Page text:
First Jewish Kindergarten To Open in Lodz in 70 years

A Jewish kindergarten is set to open next month in Lodz for the first time since the Holocaust. Yerushalayim-based Shavei Israel announced Monday that 10 children have enrolled in the first class.

“There is a growing Jewish community in Lodz, as well as many Poles with Jewish roots who are becoming more and more interested in reconnecting with their heritage,” said Michael Freund, a New Yorker who founded Shavei Israel in 2002 after immigrating to Israel, as quoted by the Jewish Telegraphic Agency.

“Not only will this kindergarten provide an essential community service, but it will also serve as a symbol of Jewish revival in Lodz. The fact that Jewish children in Lodz will be singing Shabbat songs, learning about the Avot and celebrating the chagim is perhaps the best possible revenge for what was done to our people there during the dark days of the Holocaust.”

According to Rabbi Simcha Keller, the Rav of the Lodz Jewish community, there were 40,000 Jews in the city after the Holocaust, but most “went into hiding” when the Communists took over.

“Our job is to get them to come out of hiding and to learn more about their Judaism,” Rabbi Keller told Hamodia in a telephone interview yesterday.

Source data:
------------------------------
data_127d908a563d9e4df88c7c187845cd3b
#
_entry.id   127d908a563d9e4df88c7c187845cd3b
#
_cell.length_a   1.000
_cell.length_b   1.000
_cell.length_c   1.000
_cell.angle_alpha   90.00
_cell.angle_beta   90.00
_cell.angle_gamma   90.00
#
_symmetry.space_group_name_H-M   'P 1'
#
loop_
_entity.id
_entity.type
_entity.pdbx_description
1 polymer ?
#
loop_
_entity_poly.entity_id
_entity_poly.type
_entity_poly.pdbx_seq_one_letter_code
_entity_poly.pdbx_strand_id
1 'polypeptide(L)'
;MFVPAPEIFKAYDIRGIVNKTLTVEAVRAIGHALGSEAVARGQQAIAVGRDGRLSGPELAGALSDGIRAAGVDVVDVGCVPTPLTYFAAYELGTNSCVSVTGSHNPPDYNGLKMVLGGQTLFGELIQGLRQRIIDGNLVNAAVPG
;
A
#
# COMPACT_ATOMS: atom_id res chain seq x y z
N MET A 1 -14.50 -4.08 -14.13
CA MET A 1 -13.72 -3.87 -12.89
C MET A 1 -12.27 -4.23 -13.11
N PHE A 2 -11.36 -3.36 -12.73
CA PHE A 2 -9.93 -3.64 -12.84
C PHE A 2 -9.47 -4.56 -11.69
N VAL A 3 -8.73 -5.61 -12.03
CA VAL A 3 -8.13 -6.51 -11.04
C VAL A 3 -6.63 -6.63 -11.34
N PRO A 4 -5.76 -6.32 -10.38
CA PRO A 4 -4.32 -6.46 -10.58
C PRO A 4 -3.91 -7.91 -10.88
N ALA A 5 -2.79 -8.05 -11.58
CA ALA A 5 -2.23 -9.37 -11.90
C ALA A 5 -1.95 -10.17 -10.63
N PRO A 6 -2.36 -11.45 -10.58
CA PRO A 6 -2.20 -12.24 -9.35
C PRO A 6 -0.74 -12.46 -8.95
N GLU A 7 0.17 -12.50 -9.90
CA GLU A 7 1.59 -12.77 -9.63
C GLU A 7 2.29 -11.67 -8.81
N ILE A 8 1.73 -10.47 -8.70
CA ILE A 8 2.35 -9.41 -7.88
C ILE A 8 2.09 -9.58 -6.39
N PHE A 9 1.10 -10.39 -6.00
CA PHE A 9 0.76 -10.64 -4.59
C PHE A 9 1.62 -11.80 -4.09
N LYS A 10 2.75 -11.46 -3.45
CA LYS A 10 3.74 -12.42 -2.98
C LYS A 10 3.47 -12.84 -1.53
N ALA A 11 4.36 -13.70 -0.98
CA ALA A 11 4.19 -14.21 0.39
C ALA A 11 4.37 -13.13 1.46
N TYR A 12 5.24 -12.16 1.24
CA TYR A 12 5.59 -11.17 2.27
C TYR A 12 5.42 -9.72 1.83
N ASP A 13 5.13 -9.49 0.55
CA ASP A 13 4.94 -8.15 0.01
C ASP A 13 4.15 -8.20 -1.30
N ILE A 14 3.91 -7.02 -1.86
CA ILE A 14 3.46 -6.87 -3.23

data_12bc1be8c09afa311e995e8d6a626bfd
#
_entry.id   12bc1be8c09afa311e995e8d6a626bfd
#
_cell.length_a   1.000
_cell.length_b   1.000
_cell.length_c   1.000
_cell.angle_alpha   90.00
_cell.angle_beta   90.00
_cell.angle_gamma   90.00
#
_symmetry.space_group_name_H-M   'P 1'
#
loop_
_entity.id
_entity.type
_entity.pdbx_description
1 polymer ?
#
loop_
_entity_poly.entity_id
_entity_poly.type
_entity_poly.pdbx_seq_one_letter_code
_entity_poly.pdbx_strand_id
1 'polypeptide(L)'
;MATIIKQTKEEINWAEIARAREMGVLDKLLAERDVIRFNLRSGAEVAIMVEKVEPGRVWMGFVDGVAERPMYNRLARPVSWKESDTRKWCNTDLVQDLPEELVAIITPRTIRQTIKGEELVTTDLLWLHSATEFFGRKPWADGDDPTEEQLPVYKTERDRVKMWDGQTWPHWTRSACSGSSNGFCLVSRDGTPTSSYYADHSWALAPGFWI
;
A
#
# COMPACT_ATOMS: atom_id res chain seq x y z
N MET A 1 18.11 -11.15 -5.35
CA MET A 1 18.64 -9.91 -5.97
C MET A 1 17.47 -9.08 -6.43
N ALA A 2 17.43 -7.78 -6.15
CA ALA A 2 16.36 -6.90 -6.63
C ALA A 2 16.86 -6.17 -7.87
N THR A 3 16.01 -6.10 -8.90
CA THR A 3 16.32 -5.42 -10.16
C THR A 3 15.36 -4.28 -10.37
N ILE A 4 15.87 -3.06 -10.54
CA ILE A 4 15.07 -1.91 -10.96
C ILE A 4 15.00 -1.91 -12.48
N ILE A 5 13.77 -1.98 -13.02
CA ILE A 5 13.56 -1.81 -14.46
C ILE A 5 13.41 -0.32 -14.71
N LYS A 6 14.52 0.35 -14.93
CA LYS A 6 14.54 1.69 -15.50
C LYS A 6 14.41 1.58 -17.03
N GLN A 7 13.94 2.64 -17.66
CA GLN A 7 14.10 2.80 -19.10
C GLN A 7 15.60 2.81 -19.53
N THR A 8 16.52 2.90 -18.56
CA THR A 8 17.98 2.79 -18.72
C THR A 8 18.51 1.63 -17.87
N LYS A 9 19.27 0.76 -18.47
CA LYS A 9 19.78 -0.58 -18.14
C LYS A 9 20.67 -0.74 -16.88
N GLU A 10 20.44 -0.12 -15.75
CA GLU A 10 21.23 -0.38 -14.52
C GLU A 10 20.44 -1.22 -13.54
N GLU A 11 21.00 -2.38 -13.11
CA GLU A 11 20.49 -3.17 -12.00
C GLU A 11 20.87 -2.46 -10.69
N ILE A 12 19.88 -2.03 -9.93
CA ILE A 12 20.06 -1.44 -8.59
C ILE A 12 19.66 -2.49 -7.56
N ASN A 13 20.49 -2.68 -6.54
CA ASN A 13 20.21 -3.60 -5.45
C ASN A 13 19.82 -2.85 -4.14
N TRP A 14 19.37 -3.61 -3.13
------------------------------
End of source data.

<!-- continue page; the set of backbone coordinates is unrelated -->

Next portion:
While the community officially numbers some 300, Rabbi Keller, who was born in Lodz and lived in Israel and the United States before returning in 1993, is convinced that there are at least 2,000 Jews.

Lodz has a Sunday school with 25 students ranging in age from six to 15 that offers classes in Gemara, parashas hashavua and Hebrew, as well as field trips and activities related to the Yamim Tovim. It has a minyan on Shabbos only and two kosher restaurants.

“I grew up here and know everyone,” Rabbi Keller says. “We’re reaching out to people to be mekarev them, with classes and activities, including a tisch at the shul on Shabbos. As people get more and more frum, we recommend that they move to Israel.”

Lodz, about 77.5 miles south of Warsaw, was home to one of the country’s most vibrant Jewish communities until World War II. It housed one of the largest ghettos, and nearly all of its 164,000 residents were murdered, according to the Yad Vashem Holocaust Museum in Yerushalayim, along with 90 percent of Poland’s pre-Holocaust Jewish community.

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